5. DavidPla

    DavidPla Cinematographer

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    I agree with you 100% Dustin. The titles in the movies themselves ARE the ACTUAL titles.
     
  6. Richard Kim

    Richard Kim Producer

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    From the IMDB:



    http://www.imdb.com/help/show_leaf?titleformat

    Another title I can think of is Ghostbusters. In the actual film, the title is shown with the word 'Ghost' on top of the word 'Busters." Hence in the IMDB, it's listed as Ghost Busters (1984), even though the most common spelling is with 'Ghost' and 'Busters' together as one word.

    The same example can be seen in the BBC miniseries of "The Hitch Hikers Guide to the Galaxy", even though the book and the movie is spelled "The Hitchhiker's Guide to the Galaxy."
     
  7. Kirk Tsai

    Kirk Tsai Screenwriter

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    One I can think of is Superman, which most of the times has "The Movie" tagged right along in the advertising material.
     
  8. Bill GrandPre

    Bill GrandPre Cinematographer

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    IMDB acts as if it uses the original technical title but I can think of a few cases where it's wrong. "The Evil Dead" premiered as "Book of the Dead" on October 15, 1981 to a paying audience yet it appears on IMDB as "The Evil Dead".


    Like I said, "Apocalypse Now" blows this way of thinking out of the water. Francis Ford Coppola didn't want the title to appear onscreen but it's not as if he didn't want the film to have a title. As for "A.I.", I still think it's only inventive title design and I maintain that it was never the intention of Steven Spielberg to change the title of the film. I can't think of a single instance of Spielberg referring to the film as "Artificial Intelligence A.I."
     
  9. Richard Kim

    Richard Kim Producer

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    Actually, "Apocalypse Now" does appear as grafitti later on in the film.
     
  10. DavidPla

    DavidPla Cinematographer

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    He also refers to "Temple of Doom" and "Last Crusade" as "Raiders 2" and "Raiders 3" respectively. Doesn't change what he put as the titles in the films.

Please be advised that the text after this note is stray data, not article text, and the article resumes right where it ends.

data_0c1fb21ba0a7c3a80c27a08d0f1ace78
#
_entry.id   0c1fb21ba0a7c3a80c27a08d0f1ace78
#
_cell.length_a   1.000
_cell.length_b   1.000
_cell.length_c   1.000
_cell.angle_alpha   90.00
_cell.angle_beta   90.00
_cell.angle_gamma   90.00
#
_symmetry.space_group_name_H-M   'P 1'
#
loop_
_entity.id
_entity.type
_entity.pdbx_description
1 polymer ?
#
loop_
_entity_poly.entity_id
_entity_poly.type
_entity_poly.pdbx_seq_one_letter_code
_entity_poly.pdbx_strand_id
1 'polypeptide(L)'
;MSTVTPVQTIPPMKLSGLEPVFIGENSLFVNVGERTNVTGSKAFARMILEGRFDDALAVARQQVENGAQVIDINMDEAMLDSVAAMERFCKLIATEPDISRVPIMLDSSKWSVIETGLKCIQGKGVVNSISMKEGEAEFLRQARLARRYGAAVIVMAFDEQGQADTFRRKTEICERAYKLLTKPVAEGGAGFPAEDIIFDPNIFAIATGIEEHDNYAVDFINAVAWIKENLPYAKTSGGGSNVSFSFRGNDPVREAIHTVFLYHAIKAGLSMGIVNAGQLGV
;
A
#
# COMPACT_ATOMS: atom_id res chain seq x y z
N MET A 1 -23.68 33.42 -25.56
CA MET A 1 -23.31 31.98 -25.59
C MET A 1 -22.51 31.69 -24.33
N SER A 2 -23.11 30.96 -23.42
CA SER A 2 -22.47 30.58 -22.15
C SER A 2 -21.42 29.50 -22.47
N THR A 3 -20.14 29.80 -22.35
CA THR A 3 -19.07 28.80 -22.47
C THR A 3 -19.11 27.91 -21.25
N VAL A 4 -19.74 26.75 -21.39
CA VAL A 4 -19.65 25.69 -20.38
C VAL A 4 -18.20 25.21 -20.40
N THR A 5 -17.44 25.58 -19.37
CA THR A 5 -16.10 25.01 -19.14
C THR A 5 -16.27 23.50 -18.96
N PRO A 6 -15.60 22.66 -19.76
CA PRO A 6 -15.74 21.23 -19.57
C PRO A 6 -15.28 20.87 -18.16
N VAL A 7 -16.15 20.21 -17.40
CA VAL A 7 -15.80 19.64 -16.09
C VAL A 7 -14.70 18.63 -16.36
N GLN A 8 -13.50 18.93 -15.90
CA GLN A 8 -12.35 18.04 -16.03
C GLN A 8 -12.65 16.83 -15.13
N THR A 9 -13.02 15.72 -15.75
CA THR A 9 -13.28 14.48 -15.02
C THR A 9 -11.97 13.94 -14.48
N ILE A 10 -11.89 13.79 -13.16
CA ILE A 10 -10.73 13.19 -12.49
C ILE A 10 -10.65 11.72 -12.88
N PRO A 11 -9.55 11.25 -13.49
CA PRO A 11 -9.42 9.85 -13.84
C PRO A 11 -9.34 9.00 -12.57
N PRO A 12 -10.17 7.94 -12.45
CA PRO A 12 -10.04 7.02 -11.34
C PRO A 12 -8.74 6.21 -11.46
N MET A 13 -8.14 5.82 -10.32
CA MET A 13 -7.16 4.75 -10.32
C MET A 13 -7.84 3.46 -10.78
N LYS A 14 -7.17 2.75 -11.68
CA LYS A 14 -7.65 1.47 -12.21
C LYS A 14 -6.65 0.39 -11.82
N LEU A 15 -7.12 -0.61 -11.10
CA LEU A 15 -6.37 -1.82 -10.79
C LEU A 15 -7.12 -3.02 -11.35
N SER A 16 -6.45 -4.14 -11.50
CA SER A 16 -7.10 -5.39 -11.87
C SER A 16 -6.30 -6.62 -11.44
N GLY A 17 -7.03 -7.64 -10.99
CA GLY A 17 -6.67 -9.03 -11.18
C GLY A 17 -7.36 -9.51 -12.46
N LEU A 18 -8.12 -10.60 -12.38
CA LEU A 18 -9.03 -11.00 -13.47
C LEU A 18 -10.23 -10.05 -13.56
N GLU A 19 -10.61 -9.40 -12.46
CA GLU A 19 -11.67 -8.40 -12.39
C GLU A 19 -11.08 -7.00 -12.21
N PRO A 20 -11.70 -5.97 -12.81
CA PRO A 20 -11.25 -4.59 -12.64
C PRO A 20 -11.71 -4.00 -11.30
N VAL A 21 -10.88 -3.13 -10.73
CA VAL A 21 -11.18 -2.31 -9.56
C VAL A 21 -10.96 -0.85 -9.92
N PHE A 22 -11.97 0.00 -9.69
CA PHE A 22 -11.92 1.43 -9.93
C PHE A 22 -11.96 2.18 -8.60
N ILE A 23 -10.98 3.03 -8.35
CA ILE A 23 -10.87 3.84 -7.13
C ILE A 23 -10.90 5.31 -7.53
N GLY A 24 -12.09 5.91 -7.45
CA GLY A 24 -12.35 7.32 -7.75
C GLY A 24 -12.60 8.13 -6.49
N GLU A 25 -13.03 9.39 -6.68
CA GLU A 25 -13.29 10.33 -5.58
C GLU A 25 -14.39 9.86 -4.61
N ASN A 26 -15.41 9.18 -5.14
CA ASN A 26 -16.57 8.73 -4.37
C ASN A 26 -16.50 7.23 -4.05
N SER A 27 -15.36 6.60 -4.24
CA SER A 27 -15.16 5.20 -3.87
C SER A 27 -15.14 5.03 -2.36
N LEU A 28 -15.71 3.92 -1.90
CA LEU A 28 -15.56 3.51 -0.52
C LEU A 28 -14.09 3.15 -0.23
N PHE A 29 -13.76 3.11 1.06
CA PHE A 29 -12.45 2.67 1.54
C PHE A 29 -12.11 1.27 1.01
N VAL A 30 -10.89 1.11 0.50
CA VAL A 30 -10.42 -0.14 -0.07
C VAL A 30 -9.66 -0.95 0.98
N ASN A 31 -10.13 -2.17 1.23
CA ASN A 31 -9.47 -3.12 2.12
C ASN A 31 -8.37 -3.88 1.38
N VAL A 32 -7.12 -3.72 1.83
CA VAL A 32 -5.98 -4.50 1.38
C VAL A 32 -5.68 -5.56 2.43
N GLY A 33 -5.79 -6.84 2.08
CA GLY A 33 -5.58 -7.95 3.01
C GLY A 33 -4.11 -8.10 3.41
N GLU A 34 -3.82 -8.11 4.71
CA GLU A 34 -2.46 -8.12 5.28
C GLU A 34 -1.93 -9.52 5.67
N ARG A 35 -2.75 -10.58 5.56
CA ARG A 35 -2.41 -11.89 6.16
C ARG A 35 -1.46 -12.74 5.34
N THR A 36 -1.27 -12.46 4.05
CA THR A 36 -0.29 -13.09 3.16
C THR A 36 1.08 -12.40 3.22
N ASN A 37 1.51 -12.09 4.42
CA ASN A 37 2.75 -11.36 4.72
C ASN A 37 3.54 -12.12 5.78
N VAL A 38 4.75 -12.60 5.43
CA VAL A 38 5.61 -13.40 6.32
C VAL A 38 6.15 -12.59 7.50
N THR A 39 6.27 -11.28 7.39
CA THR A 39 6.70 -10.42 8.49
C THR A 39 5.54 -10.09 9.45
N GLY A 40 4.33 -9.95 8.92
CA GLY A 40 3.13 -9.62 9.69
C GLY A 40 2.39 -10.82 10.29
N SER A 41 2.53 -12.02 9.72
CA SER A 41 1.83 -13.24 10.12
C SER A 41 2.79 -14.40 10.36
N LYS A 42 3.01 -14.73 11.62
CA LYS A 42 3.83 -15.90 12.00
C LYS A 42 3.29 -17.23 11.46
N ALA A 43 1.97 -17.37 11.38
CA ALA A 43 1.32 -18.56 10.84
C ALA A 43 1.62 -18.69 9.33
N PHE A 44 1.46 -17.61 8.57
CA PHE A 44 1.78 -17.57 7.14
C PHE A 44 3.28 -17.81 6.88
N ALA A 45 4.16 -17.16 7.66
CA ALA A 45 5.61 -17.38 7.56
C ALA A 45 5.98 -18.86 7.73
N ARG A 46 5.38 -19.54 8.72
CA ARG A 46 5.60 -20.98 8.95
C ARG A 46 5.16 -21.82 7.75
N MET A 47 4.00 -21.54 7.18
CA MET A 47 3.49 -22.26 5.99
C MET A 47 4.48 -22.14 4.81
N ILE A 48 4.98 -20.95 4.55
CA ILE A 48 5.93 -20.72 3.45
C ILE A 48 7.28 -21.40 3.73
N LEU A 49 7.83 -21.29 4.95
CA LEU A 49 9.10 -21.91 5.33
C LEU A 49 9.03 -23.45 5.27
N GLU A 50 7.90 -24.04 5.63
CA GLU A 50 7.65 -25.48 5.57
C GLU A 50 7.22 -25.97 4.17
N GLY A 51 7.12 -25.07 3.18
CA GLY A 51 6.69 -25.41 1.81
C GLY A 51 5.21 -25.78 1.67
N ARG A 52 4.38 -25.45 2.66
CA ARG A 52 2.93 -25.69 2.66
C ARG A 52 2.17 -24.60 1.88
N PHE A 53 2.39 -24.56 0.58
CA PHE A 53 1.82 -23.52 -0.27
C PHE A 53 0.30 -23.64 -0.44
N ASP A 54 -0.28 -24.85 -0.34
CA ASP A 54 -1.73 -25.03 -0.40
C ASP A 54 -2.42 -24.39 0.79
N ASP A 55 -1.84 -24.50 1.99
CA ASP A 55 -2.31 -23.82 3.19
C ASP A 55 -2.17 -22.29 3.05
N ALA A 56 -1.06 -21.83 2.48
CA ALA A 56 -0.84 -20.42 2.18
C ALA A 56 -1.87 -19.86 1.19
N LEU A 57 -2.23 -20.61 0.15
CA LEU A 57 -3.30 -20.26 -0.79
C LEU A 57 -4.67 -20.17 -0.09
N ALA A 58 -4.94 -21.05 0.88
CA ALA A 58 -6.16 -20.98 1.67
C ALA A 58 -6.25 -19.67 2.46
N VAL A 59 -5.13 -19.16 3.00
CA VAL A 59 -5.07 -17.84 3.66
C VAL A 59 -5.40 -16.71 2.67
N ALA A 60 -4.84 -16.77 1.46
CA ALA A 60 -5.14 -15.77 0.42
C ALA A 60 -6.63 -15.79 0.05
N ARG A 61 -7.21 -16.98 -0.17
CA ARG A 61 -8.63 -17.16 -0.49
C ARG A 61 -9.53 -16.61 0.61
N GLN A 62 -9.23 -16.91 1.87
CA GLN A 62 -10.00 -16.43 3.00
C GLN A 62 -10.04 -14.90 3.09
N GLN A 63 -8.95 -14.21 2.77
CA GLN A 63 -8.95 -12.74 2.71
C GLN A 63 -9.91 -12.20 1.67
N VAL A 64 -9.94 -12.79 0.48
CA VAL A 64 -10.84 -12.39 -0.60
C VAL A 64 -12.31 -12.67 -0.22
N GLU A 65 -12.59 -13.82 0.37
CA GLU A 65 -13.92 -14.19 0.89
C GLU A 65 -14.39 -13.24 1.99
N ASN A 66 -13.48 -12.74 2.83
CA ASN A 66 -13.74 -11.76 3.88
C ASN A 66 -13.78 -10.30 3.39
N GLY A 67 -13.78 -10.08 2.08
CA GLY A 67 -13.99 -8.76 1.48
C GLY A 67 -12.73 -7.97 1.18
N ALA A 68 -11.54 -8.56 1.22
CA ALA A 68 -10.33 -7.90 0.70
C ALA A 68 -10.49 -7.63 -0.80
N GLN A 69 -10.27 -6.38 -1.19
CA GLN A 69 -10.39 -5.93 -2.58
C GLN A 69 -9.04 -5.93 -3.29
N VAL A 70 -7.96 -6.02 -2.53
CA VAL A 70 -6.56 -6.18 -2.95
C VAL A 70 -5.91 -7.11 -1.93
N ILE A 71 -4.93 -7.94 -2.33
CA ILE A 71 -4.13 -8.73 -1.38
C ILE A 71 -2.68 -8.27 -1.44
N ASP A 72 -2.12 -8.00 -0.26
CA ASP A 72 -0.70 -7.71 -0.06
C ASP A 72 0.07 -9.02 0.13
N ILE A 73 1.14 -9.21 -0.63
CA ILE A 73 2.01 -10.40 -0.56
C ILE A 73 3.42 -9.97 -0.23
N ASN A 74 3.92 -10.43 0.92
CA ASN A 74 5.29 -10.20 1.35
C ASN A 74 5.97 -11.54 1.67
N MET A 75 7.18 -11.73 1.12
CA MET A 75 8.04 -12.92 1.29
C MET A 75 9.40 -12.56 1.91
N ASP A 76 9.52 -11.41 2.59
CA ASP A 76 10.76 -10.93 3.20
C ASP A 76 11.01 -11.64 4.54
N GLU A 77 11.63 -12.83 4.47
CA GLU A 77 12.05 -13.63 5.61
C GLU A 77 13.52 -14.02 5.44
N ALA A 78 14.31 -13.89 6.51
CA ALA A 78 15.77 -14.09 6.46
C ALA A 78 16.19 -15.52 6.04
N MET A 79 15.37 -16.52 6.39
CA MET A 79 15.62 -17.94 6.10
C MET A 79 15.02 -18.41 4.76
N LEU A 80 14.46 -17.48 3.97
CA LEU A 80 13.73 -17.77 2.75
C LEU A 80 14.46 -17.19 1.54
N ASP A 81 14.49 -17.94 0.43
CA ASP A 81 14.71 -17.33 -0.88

11. Mark Hawley

    Mark Hawley Second Unit

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    Here's a couple of title descrepencies:

    Army of Darkness is technically Bruce Campbell vs. Army of Darkness.

    Die Hard 2 was heavily promoted as being Die Hard 2: Die Harder.
     
  12. Ike

    Ike Screenwriter

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    I don't know that I have thoughts on this one way or another, but I remember noting this policy in regards to The Talented Mr. Ripley, where several adjectives are used before it settles on Talented. IMDB lists the complete title as having all those adjectives in place.
     
  13. Bill GrandPre

    Bill GrandPre Cinematographer

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    I wasn't familiar with this one, but a quick trip to IMDB shows "The Mysterious Yearning Secretive Sad Lonely Troubled Confused Loving Musical Gifted Intelligent Beautiful Tender Sensitive Haunted Passionate Talented Mr. Ripley". This is just ridiculous. That is not the title of the film, it's just inventive title design. By the reasoning that would consider a movie to be called "The Mysterious Yearning Secretive Sad Lonely Troubled Confused Loving Musical Gifted Intelligent Beautiful Tender Sensitive Haunted Passionate Talented Mr. Ripley", the correct title of "Apocalypse Now" would include EVERY SINGLE WORD VISIBLE THROUGHOUT THE ENTIRE FILM since there is no "title sequence" to speak of an the words "Apocalypse Now" appear written on a rock with no fanfare or indication that they are any more significant than anything else in the film. Anyway, if any "title" proves my point, it's "The Talented Mr. Ripley". There is absolutely no way that director Anthony Minghella wanted anyone to interpret that ridiculously long list of adjectives as the title of the film itself. It may be what "the director intended you to see while watching the film" but that doesn't mean it's what the director wanted the film to be known as. My whole point with this thread is an appeal to resort to common sense when recognizing what a film's actual title is. At the very least, it makes me laugh to think of some anal-retentive geek transcribing the "complete" title of "The Talented Mr. Ripley".